The Swift team has been doing midcycles for a while now, and as the new PTG 
gets closer, I want to write down our experience with what has worked for us. I 
hope it is beneficial to other teams, too.

## Logistics of the event

- 2 rooms is ideal, but can make due with one larger room
- move tables and chairs
- whiteboards/flip charts
- projector/tv
- host provides lunch and snacks
- host provides one evening meal/event

When someone offers to host a midcycle, this is what I ask them to provide. The 
PTG will be slightly different, but the general idea is the same. There's a few 
important things to note here. First, be flexible about who's talking about 
what and when people are working together. The point of getting together in 
person is to facilitate face-to-face communication, so be sure that the room 
logistics don't get in the way by forcing people into a certain configuration. 
Providing lunch and snacks allows the participants to not break any tech or 
social flow in the middle of the day. It keeps people together and helps 
facilitate communication. And the one evening event is super helpful to let 
people relax, have fun, and do something interesting away from a computer. In 
the past we've done everything from locked-room challenges and bowling to 
brewery tours and a boat ride under the Golden Gate bridge.

## Only agenda item is "set the agenda"

- dotmocracy
- too much to do for the people we have to work on it
- what's the big stuff we need the right people to be together for?
- schedule one big talk each am and pm

When it comes to the actual flow of the limited time together, there are two 
important things to keep in mind. First, make sure there's time to cover all 
the topics that are of interest to the people in the room. Second, make sure 
the big important stuff gets discussed without requiring someone to be in two 
places at once.

Unfortunately, these two goals are often in conflict. We've solved this in the 
past by starting the midcycle with one and only one agenda item: set the 
agenda. The most successful way we've done this is to ask the room to shout out 
topics to discuss. Every topic gets written down on a piece of paper or on a 
flipboard. When you've got all the topics written down, then give everyone a 
limited number of dot stickers and ask them to vote for what they want to talk 
about by placing one or more dots next to it. The trick is that there are more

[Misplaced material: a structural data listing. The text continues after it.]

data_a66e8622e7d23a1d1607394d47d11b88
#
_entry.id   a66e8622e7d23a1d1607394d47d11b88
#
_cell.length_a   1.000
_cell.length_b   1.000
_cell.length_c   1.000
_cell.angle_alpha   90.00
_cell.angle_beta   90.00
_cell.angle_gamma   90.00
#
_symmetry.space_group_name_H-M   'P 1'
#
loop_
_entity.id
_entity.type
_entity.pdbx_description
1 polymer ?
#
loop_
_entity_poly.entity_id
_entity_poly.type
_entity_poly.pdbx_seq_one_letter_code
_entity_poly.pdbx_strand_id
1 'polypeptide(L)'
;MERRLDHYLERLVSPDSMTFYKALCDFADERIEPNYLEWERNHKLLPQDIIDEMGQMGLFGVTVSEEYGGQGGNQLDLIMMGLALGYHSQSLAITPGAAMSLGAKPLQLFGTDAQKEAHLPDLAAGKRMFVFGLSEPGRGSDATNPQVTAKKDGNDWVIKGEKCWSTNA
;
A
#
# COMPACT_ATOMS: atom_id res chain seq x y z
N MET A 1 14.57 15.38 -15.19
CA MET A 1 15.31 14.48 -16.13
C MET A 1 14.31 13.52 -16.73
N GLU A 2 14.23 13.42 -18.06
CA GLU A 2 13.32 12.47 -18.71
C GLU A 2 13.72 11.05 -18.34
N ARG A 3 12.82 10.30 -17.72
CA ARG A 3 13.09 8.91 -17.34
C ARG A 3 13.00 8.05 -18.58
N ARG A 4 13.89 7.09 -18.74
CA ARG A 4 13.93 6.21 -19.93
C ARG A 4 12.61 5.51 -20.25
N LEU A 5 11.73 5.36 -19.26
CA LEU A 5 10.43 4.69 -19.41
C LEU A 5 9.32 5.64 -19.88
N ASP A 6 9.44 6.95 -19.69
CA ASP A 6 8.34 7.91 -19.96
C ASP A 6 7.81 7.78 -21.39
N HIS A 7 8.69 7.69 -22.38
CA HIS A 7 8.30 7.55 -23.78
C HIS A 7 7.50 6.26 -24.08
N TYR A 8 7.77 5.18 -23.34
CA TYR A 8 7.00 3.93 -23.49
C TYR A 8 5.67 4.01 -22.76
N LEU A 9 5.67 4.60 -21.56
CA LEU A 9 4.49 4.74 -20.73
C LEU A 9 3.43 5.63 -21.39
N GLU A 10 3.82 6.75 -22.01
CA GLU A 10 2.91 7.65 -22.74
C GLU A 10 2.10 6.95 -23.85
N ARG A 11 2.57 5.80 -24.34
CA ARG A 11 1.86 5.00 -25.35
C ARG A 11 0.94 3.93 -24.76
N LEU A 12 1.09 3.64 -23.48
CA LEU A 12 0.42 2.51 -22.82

topics to talk about than people who are there and each person has less dots 
than the full schedule of time we have. So, for example, if there are 3 days 
together, that's a total of 6 morning and afternoon blocks of time. Give 
everyone 4 dots, and force them to prioritize. This also has the very real 
visual side effect of emphasizing that we are a team and not one person can be 
a part of everything going on. After everyone has put their dots on topics, 
sort the topics by number of dots. In our example, we've got 6 blocks of time, 
so choose the top six and schedule them. This ensures that the big stuff can 
get scheduled, the little stuff can fill in the gaps, and people can know when 
to be available for conversations that are important to them.

Imagine than you've got a glass mason jar, and you need to fill it up with 
stuff. You've got big rocks, small rocks, sand, and water. If you fill it up 
with water first, the water will spill out when you add anything else. But if 
you add the big things first, then you can fit more in. The big rocks go first, 
then small rocks fill up the spaces, then sand fills up the cracks, then the 
water can seem in the tiny air gaps. It's the same way with prioritizing the 
in-person meetings. Schedule the big stuff, then fill in any gaps with the 
small stuff.

## Social dynamics during the week

- you won't be able to participate in everything. that's ok
- there will be several conversations going on at one time. be considerate and 
- don't wait for someone to start a conversation. start it yourself. this is 
very important!

There's a lot going on at in-person meetings. It's ok to not participate in 
everything--you won't be able to, so don't even try. In the best case, there 
will be a lot of conversations going on at once, so be considerate and 
flexible. It's important to not sit back and wait to start a conversation--if 
you need to talk about something, grab the right people, a whiteboard, and a 
corner of the room and start talking.

But what do you talk about? Sometimes it's just talking with a whiteboard. 
Sometimes it's reviewing code together. And occasionally, there's even an 
opportunity for some pair programming.

After a topic has been talked about, check it off on the big list of topics 
that you made the first day. This keeps everyone aware of what has been talked 
about and what needs to be talked about. And by the end of your time together, 
it's a great visual reminder of the success of the week.

## Have fun

Overall, have fun. In-person meetups are a too-rare opportunity to meet with 
interesting and diverse people from around the world. The Swift midcycle 
hackathons we've had in the past are some of the most enjoyable events I've 
ever attended, filled with some of the smartest and most interesting people 
I've worked with. I hope your time at midcycles and the upcoming PTG is as 
productive as our team's meetings have been in the past.


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